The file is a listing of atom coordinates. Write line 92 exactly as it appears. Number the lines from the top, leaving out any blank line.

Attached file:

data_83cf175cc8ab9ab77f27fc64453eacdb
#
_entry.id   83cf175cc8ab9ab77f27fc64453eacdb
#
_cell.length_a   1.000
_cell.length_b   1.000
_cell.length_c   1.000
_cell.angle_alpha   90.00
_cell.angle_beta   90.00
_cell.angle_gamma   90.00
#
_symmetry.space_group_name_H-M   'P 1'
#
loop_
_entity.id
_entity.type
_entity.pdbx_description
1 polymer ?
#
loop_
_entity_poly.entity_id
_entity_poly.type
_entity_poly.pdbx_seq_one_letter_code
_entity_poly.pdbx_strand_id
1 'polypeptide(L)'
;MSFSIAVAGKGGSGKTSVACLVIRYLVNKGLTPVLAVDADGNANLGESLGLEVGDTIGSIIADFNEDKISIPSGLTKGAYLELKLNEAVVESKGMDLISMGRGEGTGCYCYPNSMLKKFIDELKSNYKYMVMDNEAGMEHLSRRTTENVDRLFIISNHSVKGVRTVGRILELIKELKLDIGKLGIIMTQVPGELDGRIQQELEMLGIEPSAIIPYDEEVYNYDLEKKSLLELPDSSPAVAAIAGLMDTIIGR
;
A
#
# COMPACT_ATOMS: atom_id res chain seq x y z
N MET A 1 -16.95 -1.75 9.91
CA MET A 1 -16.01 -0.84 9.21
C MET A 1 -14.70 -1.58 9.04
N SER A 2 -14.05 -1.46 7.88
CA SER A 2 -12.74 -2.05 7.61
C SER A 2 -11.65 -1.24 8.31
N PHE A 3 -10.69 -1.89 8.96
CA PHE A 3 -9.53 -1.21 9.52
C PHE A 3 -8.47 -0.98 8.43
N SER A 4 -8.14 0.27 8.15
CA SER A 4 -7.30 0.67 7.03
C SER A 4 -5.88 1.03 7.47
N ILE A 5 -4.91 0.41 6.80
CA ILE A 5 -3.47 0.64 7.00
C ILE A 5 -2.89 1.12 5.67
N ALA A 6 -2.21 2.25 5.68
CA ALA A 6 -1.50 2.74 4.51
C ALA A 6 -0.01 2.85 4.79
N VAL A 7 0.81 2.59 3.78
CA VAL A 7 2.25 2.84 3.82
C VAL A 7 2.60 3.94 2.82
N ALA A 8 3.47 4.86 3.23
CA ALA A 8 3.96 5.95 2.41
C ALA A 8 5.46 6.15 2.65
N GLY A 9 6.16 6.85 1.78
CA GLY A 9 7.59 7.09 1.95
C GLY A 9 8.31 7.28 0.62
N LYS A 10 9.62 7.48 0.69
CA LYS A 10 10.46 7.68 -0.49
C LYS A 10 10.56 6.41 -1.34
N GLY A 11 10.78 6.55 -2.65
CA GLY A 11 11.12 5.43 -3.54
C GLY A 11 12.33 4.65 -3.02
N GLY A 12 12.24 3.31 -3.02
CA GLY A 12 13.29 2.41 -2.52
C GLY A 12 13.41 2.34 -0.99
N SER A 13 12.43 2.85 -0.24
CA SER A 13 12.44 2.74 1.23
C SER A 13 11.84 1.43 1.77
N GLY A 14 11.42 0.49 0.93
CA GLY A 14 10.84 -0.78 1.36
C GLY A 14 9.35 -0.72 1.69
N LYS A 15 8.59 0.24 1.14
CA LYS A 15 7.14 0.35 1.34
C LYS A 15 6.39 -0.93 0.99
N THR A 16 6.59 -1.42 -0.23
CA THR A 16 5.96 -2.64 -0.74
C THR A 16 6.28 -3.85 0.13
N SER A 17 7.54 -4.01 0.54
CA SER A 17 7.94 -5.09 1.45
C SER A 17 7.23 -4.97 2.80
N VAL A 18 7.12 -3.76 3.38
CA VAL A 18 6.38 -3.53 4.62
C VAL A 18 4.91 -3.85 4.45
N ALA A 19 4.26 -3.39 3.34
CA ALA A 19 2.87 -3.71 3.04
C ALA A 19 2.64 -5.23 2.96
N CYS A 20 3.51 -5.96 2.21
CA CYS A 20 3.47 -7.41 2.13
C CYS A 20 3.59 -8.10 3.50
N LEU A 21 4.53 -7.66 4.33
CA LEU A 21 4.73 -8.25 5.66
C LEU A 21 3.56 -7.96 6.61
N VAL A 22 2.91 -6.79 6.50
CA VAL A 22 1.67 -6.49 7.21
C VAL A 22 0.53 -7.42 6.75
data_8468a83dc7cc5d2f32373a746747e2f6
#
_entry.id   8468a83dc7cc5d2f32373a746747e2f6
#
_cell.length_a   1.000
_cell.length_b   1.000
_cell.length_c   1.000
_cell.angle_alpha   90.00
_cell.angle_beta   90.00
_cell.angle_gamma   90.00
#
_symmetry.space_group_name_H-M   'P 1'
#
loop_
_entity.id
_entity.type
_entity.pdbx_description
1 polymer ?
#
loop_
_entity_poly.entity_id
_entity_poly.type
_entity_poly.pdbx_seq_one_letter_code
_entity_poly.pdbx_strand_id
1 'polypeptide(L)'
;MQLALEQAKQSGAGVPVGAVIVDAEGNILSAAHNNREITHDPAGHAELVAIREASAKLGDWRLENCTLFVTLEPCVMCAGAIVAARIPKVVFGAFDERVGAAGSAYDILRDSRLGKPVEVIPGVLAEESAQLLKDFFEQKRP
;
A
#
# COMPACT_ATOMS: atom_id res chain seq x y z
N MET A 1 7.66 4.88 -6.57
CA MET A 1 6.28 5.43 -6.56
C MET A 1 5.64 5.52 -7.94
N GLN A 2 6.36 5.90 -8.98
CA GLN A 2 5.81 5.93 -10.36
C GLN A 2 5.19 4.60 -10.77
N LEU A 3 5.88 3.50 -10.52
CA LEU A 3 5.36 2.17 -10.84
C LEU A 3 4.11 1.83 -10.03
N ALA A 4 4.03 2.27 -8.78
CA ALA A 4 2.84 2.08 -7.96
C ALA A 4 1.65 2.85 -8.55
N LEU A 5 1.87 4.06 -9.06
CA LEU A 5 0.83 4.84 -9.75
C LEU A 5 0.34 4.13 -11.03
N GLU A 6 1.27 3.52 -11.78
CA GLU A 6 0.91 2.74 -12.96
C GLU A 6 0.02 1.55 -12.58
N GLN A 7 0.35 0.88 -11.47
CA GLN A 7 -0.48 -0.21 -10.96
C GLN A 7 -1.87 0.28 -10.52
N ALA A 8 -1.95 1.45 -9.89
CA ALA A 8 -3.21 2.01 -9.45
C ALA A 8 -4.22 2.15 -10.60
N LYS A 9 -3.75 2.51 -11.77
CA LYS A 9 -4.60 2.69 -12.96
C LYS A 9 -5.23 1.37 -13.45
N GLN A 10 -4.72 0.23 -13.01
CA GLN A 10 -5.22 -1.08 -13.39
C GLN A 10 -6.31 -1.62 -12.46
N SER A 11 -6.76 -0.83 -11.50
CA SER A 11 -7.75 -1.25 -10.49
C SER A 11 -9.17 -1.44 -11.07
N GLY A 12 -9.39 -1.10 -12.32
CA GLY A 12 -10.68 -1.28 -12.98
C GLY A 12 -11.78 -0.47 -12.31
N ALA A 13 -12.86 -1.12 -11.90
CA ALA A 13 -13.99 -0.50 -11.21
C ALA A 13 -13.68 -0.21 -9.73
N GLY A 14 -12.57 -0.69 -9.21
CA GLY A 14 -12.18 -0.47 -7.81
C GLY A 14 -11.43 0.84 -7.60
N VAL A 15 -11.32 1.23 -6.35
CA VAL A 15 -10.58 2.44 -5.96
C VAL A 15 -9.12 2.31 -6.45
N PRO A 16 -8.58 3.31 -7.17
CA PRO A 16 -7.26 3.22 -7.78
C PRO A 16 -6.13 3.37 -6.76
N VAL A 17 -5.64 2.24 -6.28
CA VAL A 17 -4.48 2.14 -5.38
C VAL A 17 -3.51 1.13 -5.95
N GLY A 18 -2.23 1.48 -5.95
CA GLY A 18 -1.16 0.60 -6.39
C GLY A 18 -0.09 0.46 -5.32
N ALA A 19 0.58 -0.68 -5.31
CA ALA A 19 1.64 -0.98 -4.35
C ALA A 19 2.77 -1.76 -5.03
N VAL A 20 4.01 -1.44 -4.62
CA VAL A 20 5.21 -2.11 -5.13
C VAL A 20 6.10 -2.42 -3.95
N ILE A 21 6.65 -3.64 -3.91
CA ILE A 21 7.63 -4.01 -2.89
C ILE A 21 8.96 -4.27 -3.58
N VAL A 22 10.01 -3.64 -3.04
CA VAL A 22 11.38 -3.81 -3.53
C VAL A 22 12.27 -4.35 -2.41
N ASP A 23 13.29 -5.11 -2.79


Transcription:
CA LEU A 21 4.73 -8.25 5.66